An alternative circuit for an enable gate and self-start circuit are shown in FIG. 3. The processor system, again represented by single block 18 performs the operations of decimation and evaluation of the transform algorithm on an input waveform. The processor 18 is adapted to check that the amplitude modulated carrier signal comprises only one of a set of possible modulation frequencies and does not include more than one modulation frequency, these frequencies being the preselected signal characteristics. Subject to one of these frequency being sensed the processor system 18 produces an output on line 60 comprising a unipolar amplitude modulated carrier signal of 2.5 KHz modulated at 320 Hz.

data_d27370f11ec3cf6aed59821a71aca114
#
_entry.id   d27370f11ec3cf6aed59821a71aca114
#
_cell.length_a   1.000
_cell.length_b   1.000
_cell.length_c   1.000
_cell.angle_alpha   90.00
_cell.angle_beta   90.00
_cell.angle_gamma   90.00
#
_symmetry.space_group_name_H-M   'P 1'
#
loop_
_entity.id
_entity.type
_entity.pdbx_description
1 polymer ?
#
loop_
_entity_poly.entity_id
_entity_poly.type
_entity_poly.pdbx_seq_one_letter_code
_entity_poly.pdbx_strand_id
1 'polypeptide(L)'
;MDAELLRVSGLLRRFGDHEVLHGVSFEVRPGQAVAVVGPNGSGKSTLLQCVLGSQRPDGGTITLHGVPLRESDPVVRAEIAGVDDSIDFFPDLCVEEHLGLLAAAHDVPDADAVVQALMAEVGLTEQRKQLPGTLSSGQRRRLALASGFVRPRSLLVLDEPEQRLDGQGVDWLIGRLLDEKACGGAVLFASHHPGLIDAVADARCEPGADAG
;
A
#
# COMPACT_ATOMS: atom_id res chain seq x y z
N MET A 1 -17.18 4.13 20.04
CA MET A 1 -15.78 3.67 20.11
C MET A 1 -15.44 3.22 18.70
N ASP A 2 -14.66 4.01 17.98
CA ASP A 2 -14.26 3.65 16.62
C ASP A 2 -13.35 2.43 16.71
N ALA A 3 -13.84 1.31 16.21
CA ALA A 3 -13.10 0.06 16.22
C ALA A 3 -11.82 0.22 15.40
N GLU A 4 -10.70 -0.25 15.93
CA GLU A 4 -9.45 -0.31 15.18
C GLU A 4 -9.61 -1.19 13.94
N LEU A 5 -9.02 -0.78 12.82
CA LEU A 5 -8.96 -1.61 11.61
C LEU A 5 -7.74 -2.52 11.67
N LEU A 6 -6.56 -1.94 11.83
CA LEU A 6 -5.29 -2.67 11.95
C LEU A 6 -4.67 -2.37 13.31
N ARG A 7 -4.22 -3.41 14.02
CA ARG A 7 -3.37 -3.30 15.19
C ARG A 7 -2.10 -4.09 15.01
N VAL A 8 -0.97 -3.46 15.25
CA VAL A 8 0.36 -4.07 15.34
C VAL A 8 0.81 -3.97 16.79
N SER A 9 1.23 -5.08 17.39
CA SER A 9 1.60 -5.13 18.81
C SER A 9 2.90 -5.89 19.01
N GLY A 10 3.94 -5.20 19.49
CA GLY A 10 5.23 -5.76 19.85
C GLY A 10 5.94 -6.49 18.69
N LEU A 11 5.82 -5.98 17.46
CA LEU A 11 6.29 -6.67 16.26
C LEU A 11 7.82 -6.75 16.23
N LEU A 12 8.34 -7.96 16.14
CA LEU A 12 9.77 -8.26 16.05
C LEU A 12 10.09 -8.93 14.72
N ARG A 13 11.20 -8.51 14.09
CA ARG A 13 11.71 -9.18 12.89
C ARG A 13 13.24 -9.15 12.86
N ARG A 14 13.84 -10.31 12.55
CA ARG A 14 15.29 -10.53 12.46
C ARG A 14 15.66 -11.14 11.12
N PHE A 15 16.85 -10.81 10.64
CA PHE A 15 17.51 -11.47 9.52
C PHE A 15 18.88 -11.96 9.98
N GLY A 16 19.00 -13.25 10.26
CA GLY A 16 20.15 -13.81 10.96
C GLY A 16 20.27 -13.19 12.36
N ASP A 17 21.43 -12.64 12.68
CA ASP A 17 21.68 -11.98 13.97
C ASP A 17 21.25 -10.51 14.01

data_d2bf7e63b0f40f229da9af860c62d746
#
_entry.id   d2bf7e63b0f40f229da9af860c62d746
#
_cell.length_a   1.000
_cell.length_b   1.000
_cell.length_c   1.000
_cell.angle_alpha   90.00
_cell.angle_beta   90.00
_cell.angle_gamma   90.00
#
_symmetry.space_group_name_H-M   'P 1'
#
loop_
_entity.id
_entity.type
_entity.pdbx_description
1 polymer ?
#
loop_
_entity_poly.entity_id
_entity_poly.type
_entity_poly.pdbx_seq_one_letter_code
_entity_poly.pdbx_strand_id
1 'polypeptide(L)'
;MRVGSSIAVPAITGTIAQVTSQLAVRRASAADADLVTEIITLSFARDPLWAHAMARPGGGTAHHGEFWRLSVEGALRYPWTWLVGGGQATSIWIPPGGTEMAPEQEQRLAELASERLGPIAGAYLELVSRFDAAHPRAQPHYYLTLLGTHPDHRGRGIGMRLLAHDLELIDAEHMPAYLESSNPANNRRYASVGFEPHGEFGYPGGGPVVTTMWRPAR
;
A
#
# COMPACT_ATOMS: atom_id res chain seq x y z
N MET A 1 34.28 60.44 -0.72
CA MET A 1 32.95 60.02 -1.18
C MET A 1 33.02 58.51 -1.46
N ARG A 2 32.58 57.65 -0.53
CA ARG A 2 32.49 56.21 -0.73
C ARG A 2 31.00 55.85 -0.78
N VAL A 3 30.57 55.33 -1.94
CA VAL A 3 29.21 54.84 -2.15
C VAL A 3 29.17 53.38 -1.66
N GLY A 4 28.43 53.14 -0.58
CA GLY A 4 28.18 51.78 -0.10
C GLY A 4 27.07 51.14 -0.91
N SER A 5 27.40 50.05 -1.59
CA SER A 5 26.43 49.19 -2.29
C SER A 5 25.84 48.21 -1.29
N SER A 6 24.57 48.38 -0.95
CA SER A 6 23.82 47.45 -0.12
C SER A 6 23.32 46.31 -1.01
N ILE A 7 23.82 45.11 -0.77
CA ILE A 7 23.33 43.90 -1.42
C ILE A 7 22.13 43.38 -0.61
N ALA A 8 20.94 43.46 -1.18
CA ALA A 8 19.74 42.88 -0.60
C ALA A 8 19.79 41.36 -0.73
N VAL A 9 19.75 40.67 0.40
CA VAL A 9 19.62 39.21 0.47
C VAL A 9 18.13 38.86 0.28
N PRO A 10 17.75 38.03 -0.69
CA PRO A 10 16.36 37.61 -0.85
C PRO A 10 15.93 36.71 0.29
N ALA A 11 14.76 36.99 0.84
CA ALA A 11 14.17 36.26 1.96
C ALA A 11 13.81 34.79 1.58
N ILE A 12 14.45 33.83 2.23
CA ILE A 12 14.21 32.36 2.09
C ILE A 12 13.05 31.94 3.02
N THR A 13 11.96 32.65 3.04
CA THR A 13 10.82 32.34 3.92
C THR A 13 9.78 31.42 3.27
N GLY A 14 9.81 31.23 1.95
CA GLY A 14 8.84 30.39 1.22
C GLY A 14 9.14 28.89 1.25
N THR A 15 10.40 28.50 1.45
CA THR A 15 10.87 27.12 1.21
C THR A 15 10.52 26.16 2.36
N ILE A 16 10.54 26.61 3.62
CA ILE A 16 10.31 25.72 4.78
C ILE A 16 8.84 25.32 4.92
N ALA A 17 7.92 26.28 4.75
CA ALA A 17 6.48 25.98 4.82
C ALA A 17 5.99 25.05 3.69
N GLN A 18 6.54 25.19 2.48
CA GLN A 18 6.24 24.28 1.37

The input line 60 is connected through a high pass filter comprising resistor 61 and capacitor 62 to the base terminal of a switching transistor 63. The collector load of this transistor in which a junction point 64 is connected to the cathode of the light emitting part 65 of an optical coupler, the collector load resistors 66 and 67 form a potential divider providing a reference potential to the LED 65. A further anti-parallel diode 68 is connected from the anode of the LED 65 to a negative voltage bias potential -5 volts and reservoir capacitor 69 is connected between here and a reference potential 0 volts supply. A further resistor 70 is connected between the common connected anode and cathode of diodes 65 and 68 respectively to the reference supply. This circuit section constitutes an enable gate.